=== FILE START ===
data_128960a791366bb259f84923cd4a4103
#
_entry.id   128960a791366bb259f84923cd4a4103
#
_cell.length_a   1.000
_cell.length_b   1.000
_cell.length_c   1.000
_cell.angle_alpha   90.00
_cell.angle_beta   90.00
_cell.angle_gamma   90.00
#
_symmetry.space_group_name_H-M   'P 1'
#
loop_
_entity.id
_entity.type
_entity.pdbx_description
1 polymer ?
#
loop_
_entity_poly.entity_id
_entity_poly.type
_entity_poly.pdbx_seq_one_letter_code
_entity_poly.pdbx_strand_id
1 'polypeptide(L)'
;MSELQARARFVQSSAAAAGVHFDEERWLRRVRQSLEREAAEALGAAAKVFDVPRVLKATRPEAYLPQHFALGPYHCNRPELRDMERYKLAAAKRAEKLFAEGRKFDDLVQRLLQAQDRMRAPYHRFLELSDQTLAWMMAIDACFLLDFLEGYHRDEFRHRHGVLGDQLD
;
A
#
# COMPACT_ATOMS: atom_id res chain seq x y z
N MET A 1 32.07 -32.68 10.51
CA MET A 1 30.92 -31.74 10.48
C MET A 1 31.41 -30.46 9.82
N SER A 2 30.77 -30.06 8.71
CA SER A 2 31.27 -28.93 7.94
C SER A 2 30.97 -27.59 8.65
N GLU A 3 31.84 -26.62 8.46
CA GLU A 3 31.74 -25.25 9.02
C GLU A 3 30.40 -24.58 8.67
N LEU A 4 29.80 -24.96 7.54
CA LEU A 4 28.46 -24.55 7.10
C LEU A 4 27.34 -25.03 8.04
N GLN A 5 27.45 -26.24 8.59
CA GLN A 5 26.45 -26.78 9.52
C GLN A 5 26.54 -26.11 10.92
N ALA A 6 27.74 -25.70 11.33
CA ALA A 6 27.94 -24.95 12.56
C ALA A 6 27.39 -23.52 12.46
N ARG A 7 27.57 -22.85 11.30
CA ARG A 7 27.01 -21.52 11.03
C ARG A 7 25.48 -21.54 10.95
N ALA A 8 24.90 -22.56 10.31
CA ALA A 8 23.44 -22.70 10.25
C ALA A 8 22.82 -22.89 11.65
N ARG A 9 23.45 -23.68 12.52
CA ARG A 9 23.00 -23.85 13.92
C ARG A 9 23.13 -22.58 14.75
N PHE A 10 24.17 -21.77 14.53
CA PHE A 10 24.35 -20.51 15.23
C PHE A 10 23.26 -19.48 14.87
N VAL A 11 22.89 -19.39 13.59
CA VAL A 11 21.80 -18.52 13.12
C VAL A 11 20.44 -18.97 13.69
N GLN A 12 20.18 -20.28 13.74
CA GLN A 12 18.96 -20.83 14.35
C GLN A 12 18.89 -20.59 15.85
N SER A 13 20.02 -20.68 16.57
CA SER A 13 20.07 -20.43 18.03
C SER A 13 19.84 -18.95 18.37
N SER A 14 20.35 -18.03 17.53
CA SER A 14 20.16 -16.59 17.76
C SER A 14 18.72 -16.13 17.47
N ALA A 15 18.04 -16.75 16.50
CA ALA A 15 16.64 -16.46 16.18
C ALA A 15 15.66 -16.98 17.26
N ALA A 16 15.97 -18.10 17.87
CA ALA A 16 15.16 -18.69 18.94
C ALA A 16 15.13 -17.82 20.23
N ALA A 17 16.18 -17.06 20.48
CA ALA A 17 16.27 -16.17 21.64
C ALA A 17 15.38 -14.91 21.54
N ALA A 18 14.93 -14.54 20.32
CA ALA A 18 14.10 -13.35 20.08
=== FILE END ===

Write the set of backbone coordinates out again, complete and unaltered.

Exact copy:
data_128960a791366bb259f84923cd4a4103
#
_entry.id   128960a791366bb259f84923cd4a4103
#
_cell.length_a   1.000
_cell.length_b   1.000
_cell.length_c   1.000
_cell.angle_alpha   90.00
_cell.angle_beta   90.00
_cell.angle_gamma   90.00
#
_symmetry.space_group_name_H-M   'P 1'
#
loop_
_entity.id
_entity.type
_entity.pdbx_description
1 polymer ?
#
loop_
_entity_poly.entity_id
_entity_poly.type
_entity_poly.pdbx_seq_one_letter_code
_entity_poly.pdbx_strand_id
1 'polypeptide(L)'
;MSELQARARFVQSSAAAAGVHFDEERWLRRVRQSLEREAAEALGAAAKVFDVPRVLKATRPEAYLPQHFALGPYHCNRPELRDMERYKLAAAKRAEKLFAEGRKFDDLVQRLLQAQDRMRAPYHRFLELSDQTLAWMMAIDACFLLDFLEGYHRDEFRHRHGVLGDQLD
;
A
#
# COMPACT_ATOMS: atom_id res chain seq x y z
N MET A 1 32.07 -32.68 10.51
CA MET A 1 30.92 -31.74 10.48
C MET A 1 31.41 -30.46 9.82
N SER A 2 30.77 -30.06 8.71
CA SER A 2 31.27 -28.93 7.94
C SER A 2 30.97 -27.59 8.65
N GLU A 3 31.84 -26.62 8.46
CA GLU A 3 31.74 -25.25 9.02
C GLU A 3 30.40 -24.58 8.67
N LEU A 4 29.80 -24.96 7.54
CA LEU A 4 28.46 -24.55 7.10
C LEU A 4 27.34 -25.03 8.04
N GLN A 5 27.45 -26.24 8.59
CA GLN A 5 26.45 -26.78 9.52
C GLN A 5 26.54 -26.11 10.92
N ALA A 6 27.74 -25.70 11.33
CA ALA A 6 27.94 -24.95 12.56
C ALA A 6 27.39 -23.52 12.46
N ARG A 7 27.57 -22.85 11.30
CA ARG A 7 27.01 -21.52 11.03
C ARG A 7 25.48 -21.54 10.95
N ALA A 8 24.90 -22.56 10.31
CA ALA A 8 23.44 -22.70 10.25
C ALA A 8 22.82 -22.89 11.65
N ARG A 9 23.45 -23.68 12.52
CA ARG A 9 23.00 -23.85 13.92
C ARG A 9 23.13 -22.58 14.75
N PHE A 10 24.17 -21.77 14.53
CA PHE A 10 24.35 -20.51 15.23
C PHE A 10 23.26 -19.48 14.87
N VAL A 11 22.89 -19.39 13.59
CA VAL A 11 21.80 -18.52 13.12
C VAL A 11 20.44 -18.97 13.69
N GLN A 12 20.18 -20.28 13.74
CA GLN A 12 18.96 -20.83 14.35
C GLN A 12 18.89 -20.59 15.85
N SER A 13 20.02 -20.68 16.57
CA SER A 13 20.07 -20.43 18.03
C SER A 13 19.84 -18.95 18.37
N SER A 14 20.35 -18.03 17.53
CA SER A 14 20.16 -16.59 17.76
C SER A 14 18.72 -16.13 17.47
N ALA A 15 18.04 -16.75 16.50
CA ALA A 15 16.64 -16.46 16.18
C ALA A 15 15.66 -16.98 17.26
N ALA A 16 15.97 -18.10 17.87
CA ALA A 16 15.16 -18.69 18.94
C ALA A 16 15.13 -17.82 20.23
N ALA A 17 16.18 -17.06 20.48
CA ALA A 17 16.27 -16.17 21.64
C ALA A 17 15.38 -14.91 21.54
N ALA A 18 14.93 -14.54 20.32
CA ALA A 18 14.10 -13.35 20.08